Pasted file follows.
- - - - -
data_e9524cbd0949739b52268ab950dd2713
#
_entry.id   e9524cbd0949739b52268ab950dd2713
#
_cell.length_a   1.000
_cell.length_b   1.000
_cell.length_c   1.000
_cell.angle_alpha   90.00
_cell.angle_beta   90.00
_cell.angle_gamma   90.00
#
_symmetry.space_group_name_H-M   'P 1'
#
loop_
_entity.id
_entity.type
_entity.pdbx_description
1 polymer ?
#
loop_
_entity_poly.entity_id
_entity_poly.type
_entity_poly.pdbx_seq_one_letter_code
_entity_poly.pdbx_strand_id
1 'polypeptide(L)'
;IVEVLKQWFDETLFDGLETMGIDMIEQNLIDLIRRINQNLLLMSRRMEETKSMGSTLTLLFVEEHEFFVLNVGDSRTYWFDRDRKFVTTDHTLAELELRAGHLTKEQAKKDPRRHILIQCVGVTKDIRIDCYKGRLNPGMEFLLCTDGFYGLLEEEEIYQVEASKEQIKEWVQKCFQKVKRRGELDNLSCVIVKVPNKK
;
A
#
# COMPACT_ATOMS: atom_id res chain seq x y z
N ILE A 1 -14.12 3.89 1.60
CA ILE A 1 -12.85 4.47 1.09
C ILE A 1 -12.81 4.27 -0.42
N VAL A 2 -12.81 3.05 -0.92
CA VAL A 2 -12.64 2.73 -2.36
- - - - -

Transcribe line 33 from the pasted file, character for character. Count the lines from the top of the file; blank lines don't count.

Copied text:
C ILE A 1 -12.81 4.27 -0.42